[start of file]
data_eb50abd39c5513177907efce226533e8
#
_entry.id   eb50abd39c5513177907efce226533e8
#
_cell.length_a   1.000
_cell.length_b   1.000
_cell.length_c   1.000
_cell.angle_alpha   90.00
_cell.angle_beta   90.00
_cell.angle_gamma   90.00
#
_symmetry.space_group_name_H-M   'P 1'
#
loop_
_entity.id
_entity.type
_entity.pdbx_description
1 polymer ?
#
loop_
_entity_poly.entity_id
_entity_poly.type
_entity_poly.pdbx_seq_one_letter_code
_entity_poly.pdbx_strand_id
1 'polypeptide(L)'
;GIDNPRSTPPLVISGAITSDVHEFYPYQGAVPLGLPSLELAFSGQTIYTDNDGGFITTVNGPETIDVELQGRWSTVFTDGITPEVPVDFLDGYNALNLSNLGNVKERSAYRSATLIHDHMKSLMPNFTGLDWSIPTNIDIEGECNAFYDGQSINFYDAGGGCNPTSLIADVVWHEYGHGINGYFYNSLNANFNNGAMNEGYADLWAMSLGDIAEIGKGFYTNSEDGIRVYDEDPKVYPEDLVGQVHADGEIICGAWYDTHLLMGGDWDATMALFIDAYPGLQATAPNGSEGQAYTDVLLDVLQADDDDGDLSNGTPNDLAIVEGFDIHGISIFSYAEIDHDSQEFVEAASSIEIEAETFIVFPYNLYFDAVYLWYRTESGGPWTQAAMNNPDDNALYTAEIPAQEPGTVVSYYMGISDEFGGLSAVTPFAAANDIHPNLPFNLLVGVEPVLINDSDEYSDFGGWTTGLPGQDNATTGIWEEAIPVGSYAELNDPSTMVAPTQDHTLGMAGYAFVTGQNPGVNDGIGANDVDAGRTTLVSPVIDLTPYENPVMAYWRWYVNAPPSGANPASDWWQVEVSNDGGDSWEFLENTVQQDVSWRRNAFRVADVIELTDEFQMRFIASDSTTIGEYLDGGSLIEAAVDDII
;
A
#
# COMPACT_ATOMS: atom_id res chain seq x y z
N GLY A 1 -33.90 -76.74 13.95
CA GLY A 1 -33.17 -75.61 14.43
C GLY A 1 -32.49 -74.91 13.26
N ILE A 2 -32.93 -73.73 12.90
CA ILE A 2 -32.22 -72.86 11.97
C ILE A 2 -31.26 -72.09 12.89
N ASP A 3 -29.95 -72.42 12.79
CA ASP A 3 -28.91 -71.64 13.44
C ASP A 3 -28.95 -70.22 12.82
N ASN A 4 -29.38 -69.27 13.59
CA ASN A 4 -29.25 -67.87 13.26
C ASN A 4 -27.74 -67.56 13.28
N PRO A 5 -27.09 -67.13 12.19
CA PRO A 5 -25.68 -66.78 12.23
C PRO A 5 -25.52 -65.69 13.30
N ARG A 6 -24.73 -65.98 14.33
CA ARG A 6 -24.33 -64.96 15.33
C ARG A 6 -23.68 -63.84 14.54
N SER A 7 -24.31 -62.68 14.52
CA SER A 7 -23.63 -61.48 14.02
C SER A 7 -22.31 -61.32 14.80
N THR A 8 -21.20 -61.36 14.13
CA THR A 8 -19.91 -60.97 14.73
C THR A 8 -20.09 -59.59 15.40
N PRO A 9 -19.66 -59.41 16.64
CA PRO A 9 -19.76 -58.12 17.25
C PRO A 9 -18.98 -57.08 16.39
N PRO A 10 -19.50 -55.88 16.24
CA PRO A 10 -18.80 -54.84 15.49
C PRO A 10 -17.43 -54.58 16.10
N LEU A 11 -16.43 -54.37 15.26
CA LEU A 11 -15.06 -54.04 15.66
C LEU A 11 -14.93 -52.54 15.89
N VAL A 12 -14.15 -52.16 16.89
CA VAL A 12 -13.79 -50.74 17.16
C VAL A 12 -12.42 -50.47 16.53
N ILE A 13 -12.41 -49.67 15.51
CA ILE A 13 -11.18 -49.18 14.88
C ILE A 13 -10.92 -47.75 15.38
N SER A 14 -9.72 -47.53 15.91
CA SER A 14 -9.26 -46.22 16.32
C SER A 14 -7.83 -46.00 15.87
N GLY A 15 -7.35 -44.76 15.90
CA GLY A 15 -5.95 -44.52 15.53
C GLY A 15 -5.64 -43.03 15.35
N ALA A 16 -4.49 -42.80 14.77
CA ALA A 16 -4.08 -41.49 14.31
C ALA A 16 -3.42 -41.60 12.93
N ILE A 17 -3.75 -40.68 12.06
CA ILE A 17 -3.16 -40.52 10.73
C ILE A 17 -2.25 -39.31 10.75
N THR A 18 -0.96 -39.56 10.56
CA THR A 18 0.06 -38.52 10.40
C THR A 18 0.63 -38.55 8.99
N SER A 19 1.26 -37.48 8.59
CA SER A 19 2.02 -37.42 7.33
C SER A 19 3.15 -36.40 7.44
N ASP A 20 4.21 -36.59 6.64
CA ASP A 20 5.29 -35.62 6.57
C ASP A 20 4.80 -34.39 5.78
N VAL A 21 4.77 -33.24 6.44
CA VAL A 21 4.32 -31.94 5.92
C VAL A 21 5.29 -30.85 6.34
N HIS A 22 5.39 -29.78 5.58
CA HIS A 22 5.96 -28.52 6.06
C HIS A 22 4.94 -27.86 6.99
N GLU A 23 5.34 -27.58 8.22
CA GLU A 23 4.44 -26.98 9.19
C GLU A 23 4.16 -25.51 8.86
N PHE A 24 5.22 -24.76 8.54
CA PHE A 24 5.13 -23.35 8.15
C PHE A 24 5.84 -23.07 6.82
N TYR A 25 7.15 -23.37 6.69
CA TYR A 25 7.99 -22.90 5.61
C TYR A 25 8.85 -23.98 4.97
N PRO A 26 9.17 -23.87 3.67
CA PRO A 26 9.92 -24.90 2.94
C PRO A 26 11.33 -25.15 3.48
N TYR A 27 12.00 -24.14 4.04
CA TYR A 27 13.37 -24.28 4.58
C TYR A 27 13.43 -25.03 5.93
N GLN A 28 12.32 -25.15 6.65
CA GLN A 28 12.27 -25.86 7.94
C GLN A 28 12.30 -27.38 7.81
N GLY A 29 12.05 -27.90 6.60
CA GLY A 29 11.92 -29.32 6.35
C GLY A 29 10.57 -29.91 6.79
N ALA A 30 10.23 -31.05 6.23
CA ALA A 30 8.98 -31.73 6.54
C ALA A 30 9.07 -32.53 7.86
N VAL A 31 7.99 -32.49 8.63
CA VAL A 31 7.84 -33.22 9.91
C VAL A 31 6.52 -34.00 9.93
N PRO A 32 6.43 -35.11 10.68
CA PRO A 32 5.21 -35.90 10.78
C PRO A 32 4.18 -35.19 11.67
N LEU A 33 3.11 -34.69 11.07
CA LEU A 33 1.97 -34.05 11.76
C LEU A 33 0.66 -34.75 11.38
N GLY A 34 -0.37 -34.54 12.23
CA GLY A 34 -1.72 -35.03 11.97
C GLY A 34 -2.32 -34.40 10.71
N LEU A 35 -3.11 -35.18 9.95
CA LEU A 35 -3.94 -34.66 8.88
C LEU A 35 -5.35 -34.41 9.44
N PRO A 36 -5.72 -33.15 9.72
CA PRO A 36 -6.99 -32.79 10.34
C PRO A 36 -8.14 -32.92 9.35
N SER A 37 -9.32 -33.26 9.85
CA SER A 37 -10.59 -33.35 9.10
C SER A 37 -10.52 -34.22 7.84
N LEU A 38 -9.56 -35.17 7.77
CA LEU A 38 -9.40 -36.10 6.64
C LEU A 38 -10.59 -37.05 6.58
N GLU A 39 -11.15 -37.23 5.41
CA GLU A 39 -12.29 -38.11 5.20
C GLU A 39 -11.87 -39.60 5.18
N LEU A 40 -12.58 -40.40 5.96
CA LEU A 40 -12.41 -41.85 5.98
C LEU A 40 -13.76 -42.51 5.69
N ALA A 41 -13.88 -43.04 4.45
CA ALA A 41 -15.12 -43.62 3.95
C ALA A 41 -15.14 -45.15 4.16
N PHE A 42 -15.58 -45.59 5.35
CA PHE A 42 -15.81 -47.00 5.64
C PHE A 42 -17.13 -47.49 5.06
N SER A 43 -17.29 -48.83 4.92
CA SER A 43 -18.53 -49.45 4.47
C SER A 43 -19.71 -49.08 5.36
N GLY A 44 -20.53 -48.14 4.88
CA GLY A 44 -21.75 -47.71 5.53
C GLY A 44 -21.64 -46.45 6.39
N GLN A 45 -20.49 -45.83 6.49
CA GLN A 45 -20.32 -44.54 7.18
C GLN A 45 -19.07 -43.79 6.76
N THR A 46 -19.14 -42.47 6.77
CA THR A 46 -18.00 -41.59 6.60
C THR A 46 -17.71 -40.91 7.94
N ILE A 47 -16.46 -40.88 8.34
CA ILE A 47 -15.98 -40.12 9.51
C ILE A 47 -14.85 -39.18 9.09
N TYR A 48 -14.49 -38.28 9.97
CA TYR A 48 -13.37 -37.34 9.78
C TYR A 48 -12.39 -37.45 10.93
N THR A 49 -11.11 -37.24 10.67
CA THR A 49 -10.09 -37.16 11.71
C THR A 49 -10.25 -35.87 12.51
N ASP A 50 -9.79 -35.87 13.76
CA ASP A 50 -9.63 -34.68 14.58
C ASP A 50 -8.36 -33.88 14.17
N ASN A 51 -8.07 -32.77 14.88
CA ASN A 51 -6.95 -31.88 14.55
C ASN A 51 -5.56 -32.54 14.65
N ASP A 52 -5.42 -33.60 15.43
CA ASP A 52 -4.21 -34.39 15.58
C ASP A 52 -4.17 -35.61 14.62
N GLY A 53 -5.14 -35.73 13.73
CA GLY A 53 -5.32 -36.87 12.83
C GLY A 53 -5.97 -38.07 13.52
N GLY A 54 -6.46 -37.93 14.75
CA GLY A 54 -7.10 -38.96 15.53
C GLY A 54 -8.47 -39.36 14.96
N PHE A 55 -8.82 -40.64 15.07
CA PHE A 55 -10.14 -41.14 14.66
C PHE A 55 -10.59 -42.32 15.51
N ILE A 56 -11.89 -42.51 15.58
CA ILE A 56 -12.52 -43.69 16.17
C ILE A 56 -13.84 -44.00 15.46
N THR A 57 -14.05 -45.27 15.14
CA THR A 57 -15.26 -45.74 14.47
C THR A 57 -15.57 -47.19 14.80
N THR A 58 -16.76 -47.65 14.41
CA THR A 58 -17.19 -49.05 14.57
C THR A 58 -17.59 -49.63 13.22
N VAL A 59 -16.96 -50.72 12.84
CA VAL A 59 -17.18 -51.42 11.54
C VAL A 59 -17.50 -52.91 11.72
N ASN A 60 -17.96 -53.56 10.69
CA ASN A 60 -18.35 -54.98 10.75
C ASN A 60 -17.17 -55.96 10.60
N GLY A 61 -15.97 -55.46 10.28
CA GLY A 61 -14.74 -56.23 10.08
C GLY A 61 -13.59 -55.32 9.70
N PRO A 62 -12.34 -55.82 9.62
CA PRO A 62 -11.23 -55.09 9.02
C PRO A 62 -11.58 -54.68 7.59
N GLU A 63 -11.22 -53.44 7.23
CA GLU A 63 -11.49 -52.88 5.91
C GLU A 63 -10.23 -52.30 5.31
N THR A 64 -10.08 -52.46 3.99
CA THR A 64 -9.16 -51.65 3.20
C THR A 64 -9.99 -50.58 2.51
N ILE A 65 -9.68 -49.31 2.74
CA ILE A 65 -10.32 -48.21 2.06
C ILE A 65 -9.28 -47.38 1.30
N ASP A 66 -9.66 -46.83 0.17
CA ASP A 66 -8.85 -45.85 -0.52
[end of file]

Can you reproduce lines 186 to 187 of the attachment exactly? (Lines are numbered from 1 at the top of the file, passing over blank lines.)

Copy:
C ASP A 52 -4.17 -35.61 14.62
N GLY A 53 -5.14 -35.73 13.73